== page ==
David Korten enters the John Nelson Trail from the STO. Photo credit: Fran Korten
By Fran Korten
It took just a few feet of boardwalk but a pile of permissions to make the John Nelson Trail became readily accessible to the public.
It used to be that you could only find the entrance to the Trail by hiking up the Vineyard Lane hill on the east side of SR 305. Now you can just walk across a boardwalk from the well-trafficked Winslow Connector of the Sound to Olympics Trail (STO) that goes from Winslow Way to High School Road.
Walk across the boardwalk, located on the STO just north of the entrance to Vineyard Lane, and suddenly you are in the midst of a forest. The Trail is just a third of a mile. But what makes it special are the dramatic views you see as you skirt the deep upper Winslow Ravine, where treetops are at trail level.
A forest in the heart of Bainbridge. Photo credit: Fran Korten
This new STO connection is emblematic of the long-term vision that trail advocates Don Willott and Dave Shorett, among others, have for the STO. They see that the STO can serve not only as a protected corridor and greenway from the Bainbridge ferry eventually all the way to the Hood Canal Bridge, but also as a spine that connects with many other trails.
What it took to connect the Nelson Trail to the STO
So what was that pile of permissions needed to make this small connection work? Dave Shorett told me the story. To install a trail connection from the STO requires permission from the Washington State Department of Transportation. Plus you need agreements from the City of Bainbridge Island and the Bainbridge Island Parks District. Shorett noted that none of these permissions was difficult to get. But coordinating three independent bureaucracies takes more work than most busy public servants can muster. So Shorett provided the coordination, obtaining the relevant form from WSDOT, getting it signed by Dan Hamlin at Parks, approved by Mark Epstein at the City, and working with the “curb cut guy” at WSDOT. Together, they all made it work.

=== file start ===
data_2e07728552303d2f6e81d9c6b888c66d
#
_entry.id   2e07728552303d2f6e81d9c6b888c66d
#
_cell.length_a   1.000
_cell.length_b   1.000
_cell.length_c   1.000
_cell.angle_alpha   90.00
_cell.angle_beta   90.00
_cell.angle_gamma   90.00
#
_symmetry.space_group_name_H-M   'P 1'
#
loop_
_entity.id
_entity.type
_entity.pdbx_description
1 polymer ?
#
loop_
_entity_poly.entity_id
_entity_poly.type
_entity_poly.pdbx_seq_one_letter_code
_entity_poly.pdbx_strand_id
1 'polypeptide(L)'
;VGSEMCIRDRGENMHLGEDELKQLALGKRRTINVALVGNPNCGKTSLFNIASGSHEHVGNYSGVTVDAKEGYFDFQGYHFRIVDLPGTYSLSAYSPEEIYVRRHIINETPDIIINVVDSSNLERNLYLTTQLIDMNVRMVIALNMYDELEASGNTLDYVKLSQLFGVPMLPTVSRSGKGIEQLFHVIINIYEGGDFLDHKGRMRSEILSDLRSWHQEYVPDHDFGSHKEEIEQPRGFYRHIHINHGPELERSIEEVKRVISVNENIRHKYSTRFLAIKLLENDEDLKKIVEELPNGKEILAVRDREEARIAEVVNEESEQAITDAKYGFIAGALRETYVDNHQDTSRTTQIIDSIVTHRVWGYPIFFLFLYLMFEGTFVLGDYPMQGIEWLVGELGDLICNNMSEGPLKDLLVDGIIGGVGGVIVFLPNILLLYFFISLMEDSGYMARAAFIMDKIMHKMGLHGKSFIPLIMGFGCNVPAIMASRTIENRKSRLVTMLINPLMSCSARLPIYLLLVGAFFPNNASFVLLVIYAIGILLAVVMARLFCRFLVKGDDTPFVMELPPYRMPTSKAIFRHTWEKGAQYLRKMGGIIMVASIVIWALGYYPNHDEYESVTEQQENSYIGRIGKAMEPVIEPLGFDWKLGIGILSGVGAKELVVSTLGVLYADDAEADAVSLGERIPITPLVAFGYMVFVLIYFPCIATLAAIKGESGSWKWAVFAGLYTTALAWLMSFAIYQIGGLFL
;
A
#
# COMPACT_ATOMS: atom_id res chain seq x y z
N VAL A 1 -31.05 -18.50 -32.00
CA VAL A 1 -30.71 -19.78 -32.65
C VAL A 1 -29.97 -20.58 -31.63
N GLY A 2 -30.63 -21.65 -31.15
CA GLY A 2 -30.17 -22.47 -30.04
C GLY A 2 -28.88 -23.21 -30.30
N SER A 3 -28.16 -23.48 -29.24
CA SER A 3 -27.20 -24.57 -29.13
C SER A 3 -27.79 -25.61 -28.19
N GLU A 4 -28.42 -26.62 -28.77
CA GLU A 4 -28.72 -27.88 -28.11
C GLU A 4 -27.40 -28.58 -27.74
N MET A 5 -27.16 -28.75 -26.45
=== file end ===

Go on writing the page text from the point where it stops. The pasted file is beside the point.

How did we get the John Nelson Trail?
The story of this trail and the land it traverses is a complicated one, as Shorett explained. John Nelson owned a 5-acre tract of land near what is now Vineyard Lane. When he died in 1949, he deeded the land to the city in his will, specifying it was to made into a park. But the project languished. In the meantime Bill Carruthers, developer of Vineyard Lane, had his eye on that parcel to expand his development. At the same time, a number of park enthusiasts were eager to turn the cove where the strawberry plant was once located into a public park. That spot could give kayakers, paddleboarders, and swimmers ready access to Eagle Harbor.
John Nelson Park at Strawberry Cannery Cove. Photo credit: Fran Korten
Carruthers volunteered to buy the strawberry plant parcel and give it to the Parks District if he could get the Nelson Park property in exchange. The exchange was not without controversy. But in 2004 the swap was made on the condition that one acre be kept for park use, subsequently for a trail. So now, because of the swap, John Nelson is remembered in two places—the John Nelson Trail on his original property and also the John Nelson Park at Strawberry Cannery Cove. And the public benefits from two lovely, accessible parks.